The Scale With the Most Names

The Scale With the Most Names

The scale with the most names is the Phrygian Dominant scale

It’s scale number 1232 in the scale book I published.

The Phrygian Dominant scale is one of my all-time favorite scales and scale sounds. It is the 5th mode of the harmonic minor scale. What this means is that, when you start a harmonic minor scale from the 5th note, you are playing a Phrygian Dominant scale.

The Phrygian Dominant can also be thought of as a Mixolydian scale with b2 (b9) and b6 (b13). This is abbreviated to Mixolydian b9b13
Since Mixolydian is the scale of choice to improvise over V7 chords, you use Mixolydian b9b13 over a V7b9b13 chord.

The b2 in the scale gives the scale its distinct Middle Eastern and Central Eastern/Central Asian flavor.

The Phrygian Dominant scale is heavily used from Jewish music, to Flamenco, to Arabic to Eastern European folk and Gypsy music (Romania, Hungary, Bulgaria…), to Kazakh folk music, India and Egypt to even Neo-Classical shred metal (Yngwie Malmsteen, Vinnie Moore, Jason Becker, Marty Friedman, and so on). Common in Arabic, Egyptian, Klezmer, Indian, Middle Eastern, Eastern European, Central Asian, and Flamenco music. Also used in Hebrew prayers.

Its worldwide heavy usage explains why the scale has so many names. Here are the names were given to this scale:

Phrygian Dominant, Phrygian Major, Altered Phrygian, Mixolydian b9 b13, Dominant b2 b6, Spanish Romani, Mela Vakulabharanam (14/72, Agni Chakra), Raga Jogiya, Ahiri, Vativasantabhairavi, Zilof, Ahava Rabba, Freygish, Fraigish, Jewish 2, Maqam Hijaz-Nahawand, Hitzaz, Hijaz (Arabic), Humayun (Azerbaijan), Dorico Flamenco, Harmonic Major inverse, Altered Hungarian, Dastgāh-e Homāyoun (Iran).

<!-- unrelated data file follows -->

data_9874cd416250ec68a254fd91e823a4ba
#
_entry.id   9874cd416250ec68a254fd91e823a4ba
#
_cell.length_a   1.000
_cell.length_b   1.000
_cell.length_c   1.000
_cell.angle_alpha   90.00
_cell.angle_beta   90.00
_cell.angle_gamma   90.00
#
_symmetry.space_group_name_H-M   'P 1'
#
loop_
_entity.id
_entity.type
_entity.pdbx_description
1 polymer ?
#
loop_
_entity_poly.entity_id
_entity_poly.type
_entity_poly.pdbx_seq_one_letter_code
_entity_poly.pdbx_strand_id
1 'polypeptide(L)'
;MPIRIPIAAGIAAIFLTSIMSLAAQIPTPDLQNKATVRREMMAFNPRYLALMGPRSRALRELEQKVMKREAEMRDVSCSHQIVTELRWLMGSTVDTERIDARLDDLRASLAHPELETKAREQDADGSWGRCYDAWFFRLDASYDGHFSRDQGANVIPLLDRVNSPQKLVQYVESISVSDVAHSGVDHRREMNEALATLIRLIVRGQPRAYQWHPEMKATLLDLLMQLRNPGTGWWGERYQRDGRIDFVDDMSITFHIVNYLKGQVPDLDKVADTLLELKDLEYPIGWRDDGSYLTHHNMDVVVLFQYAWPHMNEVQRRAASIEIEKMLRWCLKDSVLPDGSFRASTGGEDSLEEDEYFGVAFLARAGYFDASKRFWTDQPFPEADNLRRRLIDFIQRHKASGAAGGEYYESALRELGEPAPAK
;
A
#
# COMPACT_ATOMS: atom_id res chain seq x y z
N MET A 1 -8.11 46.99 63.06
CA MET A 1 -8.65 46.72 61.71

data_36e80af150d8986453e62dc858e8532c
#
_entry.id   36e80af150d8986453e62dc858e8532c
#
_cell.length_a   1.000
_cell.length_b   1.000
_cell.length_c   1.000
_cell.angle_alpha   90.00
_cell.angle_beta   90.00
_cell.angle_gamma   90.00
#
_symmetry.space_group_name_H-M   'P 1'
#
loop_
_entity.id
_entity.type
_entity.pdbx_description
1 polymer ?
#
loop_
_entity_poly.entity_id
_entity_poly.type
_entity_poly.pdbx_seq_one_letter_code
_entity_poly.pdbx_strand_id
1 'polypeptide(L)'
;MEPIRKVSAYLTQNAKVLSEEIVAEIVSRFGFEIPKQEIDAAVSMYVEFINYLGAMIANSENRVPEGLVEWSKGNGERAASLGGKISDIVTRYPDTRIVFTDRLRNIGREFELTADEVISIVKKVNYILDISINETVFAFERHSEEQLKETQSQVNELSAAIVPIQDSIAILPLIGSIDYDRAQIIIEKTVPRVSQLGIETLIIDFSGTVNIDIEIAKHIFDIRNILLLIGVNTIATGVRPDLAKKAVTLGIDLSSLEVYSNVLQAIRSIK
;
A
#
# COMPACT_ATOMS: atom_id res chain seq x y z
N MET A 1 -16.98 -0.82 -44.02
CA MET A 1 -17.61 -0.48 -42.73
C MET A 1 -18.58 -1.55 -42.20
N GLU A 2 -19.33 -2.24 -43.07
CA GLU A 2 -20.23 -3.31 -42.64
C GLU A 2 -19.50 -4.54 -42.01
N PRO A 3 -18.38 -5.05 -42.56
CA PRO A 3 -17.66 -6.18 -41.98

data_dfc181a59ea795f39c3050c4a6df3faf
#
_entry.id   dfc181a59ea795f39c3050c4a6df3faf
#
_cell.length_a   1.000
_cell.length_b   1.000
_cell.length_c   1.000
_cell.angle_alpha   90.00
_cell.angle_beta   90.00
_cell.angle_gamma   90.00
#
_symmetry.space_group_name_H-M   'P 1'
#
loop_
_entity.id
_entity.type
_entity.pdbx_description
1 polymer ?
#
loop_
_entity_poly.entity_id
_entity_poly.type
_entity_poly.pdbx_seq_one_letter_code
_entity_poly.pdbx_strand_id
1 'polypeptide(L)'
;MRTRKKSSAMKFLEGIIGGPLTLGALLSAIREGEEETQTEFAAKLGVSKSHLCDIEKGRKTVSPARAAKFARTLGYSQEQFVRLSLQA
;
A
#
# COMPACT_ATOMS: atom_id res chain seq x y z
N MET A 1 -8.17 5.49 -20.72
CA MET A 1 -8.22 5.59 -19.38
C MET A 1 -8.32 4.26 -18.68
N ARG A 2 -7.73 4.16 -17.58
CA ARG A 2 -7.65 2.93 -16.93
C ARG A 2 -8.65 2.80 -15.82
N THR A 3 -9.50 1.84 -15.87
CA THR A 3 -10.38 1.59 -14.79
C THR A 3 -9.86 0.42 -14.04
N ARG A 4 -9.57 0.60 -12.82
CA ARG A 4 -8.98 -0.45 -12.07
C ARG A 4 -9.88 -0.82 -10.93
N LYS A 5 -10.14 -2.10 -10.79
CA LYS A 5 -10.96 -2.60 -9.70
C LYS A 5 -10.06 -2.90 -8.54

It’s definitely a really fun scale to know about.

You can learn all fingerings of the Phrygian Dominant (also called Mixo b9b13) scale in the key of G right here: (The 2nd guitar neck from the top of the page shows the starting fingering of the G Phrygian Dominant scale)

Here’s a backing track in the key of G you can use to practice this really cool-sounding scale.

You can use this scale over dominant 7 chords.
This is above all, the scale of choice to solo over V7/III and V7/VI secondary dominants.

If you need to brush up on what secondary dominants are, you can do so here:

Fun With Secondary Dominants

Have fun!


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